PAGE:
Obama's Surge Shuffle
Politics: Barack Obama's refusal to admit he was wrong on President Bush's successful change of strategy in Iraq is as laughable as it is disingenuous. It also calls into question his qualifications to be president.
Obama was clearly opposed to the surge as he courted the Democrats' anti-war base. "I am not persuaded that 20,000 additional troops in Iraq is going to solve the sectarian violence," he said in 2007. "In fact, I think it will do the reverse."
But when he was confronted this week by ABC News' Terry Moran with the success of the surge, asking if he would have supported it knowing what he knows now, Obama's answer was "no."
Along with his refusal to admit the mistake came something else: an endless stream of double talk obviously designed to distract from our military's successes in Iraq. Obama spoke of "a combination of political factors inside of Iraq that then came right at the same time as terrific work by our troops." He added that "it wasn't any doubt that you have an additional 20,000 troops, and where they are right there, it is going to have an impact."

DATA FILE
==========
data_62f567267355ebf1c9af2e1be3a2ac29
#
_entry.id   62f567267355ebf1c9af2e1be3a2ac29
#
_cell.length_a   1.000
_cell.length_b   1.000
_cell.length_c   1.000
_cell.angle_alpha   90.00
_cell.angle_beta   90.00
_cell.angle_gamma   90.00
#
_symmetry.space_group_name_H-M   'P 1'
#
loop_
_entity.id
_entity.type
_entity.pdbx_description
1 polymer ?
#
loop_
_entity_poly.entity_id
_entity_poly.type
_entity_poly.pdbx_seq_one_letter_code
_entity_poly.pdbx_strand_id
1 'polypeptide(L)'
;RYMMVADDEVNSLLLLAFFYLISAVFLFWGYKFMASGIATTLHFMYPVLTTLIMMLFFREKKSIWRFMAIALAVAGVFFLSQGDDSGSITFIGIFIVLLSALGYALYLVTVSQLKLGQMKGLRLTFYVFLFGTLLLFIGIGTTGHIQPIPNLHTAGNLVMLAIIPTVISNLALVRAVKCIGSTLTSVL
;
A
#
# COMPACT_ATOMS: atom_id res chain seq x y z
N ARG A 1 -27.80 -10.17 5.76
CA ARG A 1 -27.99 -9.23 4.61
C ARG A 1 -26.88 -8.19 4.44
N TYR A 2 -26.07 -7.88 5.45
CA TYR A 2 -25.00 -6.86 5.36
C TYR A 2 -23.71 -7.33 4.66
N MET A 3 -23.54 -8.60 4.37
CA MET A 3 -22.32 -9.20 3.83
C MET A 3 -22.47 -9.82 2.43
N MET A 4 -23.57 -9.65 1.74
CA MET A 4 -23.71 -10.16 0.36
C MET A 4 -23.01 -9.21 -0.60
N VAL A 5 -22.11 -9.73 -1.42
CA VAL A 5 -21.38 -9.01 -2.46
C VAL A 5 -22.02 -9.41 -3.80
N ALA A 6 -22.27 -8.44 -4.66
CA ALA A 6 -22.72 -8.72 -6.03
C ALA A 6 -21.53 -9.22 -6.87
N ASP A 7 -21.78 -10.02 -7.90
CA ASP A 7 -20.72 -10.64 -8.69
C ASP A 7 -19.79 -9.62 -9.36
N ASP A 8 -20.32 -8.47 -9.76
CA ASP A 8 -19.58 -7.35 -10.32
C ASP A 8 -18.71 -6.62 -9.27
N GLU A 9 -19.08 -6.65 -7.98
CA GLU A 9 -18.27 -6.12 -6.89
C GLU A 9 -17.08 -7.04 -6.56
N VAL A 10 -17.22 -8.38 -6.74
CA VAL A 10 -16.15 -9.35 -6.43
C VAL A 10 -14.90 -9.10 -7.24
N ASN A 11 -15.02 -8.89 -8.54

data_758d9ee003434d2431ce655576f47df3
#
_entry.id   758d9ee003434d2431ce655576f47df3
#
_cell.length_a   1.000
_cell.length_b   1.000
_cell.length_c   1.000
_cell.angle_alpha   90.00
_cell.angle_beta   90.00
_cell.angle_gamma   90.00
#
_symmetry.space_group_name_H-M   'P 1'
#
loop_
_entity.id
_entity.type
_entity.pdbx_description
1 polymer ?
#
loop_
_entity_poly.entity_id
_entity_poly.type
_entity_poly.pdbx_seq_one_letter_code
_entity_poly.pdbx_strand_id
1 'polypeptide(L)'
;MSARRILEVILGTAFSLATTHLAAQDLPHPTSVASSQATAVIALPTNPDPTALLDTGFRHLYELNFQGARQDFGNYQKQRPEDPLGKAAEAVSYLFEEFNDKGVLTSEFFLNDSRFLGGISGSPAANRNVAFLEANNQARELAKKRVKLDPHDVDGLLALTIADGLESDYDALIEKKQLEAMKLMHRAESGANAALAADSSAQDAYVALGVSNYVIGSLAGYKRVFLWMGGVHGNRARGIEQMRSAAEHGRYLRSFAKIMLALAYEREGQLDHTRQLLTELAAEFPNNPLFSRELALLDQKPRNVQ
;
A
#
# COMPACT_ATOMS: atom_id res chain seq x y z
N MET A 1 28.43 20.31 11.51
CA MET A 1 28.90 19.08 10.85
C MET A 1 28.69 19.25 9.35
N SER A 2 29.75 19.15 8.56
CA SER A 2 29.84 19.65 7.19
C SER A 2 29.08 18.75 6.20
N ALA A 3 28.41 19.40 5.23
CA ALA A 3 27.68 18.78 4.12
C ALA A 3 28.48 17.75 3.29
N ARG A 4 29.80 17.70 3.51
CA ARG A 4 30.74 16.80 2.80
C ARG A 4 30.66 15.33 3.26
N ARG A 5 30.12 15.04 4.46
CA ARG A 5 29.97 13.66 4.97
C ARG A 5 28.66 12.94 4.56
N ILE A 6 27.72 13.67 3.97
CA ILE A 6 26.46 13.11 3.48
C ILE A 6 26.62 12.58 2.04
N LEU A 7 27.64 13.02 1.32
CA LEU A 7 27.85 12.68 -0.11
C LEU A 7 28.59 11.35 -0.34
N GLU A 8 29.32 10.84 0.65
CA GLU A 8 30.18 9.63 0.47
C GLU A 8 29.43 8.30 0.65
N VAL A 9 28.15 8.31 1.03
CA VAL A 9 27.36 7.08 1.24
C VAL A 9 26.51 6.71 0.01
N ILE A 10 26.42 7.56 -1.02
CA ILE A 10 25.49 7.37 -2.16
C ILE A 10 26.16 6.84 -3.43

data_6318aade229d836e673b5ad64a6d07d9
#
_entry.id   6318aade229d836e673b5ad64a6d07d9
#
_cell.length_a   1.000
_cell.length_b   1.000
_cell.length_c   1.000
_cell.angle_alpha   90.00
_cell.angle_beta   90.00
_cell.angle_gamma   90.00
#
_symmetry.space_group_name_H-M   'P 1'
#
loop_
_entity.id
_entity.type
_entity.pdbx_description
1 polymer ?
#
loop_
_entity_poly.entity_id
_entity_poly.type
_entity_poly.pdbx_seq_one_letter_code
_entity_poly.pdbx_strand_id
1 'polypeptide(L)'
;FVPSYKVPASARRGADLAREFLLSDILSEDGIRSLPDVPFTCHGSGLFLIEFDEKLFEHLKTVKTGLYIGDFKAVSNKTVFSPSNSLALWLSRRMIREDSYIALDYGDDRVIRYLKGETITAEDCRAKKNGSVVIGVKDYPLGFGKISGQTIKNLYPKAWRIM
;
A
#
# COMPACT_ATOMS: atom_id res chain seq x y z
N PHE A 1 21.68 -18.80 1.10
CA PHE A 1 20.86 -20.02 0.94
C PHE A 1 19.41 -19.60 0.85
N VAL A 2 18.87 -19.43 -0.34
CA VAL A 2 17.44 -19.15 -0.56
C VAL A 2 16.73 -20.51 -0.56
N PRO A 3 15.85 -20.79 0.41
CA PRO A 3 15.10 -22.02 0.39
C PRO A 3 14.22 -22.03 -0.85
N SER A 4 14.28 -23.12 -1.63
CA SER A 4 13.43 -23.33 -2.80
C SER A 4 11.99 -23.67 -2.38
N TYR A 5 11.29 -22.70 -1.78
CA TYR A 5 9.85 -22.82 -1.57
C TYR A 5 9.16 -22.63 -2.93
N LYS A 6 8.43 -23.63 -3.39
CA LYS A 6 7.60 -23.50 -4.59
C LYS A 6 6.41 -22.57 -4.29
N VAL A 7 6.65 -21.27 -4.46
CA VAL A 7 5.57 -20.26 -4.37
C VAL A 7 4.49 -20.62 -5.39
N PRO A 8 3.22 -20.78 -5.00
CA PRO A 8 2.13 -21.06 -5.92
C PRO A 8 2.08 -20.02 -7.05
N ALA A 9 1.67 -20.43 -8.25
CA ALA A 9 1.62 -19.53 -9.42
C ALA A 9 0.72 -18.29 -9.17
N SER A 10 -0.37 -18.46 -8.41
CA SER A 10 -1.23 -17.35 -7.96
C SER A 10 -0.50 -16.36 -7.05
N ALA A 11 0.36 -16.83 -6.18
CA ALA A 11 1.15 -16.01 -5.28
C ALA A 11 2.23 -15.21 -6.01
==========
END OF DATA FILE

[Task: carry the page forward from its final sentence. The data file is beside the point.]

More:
So after insisting the surge "will do the reverse" of quelling "sectarian violence," Obama now claims what he really said was that it would "have an impact" — meaning a positive impact.
As craftily worded as this may be, it's simply a lie. Moreover, the "political factors" Obama refers to — the Anbar Awakening in which Sunni chiefs turned against al-Qaida — were, in fact, primarily engineered by the U.S. military's dealings with those chiefs.
Obama's claim that "the Sunnis might have made the same decisions at that time" is no less than an insult to the U.S. commanders who worked so hard to convince the Iraqis it was in their interests.
Obama also provided ABC with this serving of gobbledygook: "The political dynamic was the driving force between that sectarian violence. And we could try to keep a lid on it, but if these underlining dynamics continued to bubble up and explode the way they were, then we would be in a difficult situation. I am glad that, in fact, those political dynamic shifted at the same time that our troops did outstanding work."
Imagine the media scrutiny if that kind of babble came from the mouth of George W. Bush instead of the 21st century's JFK.
No wonder the Obama campaign earlier this month removed the anti-surge statements from its Web site, and stopped listing the surge as part of "The Problem" in its section on Iraq.
Obama's "problem" turned out to be the solution, proving again how feeble his foreign policy judgment would be as commander-in-chief. His dishonesty about it disqualifies him all the more.